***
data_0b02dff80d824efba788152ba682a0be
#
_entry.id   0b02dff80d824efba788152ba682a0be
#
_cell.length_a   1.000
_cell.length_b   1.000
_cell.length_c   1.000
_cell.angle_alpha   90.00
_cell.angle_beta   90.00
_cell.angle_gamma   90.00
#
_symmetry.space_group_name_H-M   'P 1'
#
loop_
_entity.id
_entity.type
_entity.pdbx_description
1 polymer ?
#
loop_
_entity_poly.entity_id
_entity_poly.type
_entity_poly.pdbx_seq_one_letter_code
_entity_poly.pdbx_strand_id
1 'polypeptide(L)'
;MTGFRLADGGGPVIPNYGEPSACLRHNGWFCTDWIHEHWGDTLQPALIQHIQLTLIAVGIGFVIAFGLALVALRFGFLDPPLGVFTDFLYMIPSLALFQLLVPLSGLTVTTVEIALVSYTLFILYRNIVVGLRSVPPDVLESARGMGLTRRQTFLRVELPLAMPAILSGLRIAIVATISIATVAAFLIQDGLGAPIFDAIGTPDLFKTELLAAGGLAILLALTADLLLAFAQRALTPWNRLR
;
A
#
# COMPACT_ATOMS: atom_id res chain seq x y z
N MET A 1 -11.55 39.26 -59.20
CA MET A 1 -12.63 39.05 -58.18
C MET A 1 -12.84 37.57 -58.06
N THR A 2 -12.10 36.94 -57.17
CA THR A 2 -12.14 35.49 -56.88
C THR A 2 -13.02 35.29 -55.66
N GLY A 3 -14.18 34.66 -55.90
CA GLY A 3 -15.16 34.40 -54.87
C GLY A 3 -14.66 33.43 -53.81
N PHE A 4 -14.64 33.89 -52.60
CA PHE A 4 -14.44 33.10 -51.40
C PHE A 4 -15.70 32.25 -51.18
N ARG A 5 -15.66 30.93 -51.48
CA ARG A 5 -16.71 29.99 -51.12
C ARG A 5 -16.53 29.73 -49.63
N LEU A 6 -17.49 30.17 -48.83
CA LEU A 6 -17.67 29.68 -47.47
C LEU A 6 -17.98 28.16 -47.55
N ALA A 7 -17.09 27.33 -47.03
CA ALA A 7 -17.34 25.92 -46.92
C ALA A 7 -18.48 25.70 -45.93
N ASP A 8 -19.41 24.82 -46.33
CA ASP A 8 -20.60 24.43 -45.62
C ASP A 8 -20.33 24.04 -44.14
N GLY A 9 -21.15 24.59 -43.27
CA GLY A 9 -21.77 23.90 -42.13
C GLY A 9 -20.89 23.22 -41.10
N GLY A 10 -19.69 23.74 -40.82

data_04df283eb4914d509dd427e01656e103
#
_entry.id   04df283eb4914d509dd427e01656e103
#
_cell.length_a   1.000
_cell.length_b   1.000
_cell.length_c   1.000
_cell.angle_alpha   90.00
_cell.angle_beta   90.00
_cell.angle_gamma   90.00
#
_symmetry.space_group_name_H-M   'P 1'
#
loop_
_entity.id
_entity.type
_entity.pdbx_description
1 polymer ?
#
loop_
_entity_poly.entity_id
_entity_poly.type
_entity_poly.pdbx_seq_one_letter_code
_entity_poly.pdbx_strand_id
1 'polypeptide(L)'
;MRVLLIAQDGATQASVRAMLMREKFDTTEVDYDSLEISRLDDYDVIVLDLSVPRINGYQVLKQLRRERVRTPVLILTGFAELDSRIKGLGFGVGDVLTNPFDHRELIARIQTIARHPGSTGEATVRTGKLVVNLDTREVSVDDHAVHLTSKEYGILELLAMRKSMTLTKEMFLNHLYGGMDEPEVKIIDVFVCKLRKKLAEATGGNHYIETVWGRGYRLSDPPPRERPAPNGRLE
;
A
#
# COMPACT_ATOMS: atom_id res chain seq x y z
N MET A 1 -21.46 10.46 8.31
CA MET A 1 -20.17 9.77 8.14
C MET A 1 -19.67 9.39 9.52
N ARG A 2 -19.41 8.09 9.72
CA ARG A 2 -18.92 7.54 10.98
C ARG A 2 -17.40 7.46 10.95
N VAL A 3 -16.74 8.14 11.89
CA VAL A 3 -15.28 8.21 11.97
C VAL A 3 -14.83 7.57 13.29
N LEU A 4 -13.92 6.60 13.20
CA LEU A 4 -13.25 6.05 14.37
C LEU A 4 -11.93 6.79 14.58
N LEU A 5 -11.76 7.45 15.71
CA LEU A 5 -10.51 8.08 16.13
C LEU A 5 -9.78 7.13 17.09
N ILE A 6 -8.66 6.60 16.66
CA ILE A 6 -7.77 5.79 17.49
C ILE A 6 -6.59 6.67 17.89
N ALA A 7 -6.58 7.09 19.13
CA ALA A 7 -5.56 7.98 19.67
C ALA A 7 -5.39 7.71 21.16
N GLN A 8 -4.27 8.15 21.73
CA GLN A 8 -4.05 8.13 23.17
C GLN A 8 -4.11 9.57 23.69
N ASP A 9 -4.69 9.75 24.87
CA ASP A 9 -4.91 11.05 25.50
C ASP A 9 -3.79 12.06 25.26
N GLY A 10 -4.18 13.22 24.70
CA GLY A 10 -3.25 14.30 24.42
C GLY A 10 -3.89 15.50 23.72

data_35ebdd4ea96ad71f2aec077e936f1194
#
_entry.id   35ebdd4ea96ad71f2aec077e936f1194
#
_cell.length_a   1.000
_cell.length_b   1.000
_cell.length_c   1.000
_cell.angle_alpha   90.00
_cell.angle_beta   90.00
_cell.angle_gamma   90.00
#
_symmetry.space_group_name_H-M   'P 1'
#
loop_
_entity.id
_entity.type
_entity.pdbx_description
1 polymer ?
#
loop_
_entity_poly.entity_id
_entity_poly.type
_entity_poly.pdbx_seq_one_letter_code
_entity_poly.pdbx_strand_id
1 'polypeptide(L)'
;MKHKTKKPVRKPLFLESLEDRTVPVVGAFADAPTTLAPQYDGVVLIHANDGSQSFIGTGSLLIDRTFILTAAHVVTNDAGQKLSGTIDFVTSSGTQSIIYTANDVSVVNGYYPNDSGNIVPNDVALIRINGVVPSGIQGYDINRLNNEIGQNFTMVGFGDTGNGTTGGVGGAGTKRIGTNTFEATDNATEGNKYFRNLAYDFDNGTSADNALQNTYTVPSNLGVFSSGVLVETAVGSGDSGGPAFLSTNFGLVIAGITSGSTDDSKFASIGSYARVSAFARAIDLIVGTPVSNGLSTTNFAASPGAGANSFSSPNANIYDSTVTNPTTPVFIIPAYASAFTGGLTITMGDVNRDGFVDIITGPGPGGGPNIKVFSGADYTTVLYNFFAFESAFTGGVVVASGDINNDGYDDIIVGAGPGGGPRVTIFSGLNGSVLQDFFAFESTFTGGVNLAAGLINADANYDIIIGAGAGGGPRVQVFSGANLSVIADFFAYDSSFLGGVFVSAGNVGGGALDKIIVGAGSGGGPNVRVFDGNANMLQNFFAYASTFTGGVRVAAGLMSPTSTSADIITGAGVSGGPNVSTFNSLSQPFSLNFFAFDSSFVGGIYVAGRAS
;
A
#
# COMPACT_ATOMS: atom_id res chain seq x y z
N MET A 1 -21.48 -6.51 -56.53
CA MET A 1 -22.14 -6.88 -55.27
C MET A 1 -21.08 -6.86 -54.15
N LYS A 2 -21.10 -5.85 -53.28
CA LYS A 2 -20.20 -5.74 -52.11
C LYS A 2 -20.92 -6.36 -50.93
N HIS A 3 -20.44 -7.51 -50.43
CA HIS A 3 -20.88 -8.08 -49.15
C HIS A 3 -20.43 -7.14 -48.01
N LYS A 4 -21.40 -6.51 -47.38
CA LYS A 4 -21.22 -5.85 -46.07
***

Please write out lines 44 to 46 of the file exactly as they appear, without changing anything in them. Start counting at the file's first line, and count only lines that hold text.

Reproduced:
CA ARG A 5 -16.71 29.99 -51.12
C ARG A 5 -16.53 29.73 -49.63
N LEU A 6 -17.49 30.17 -48.83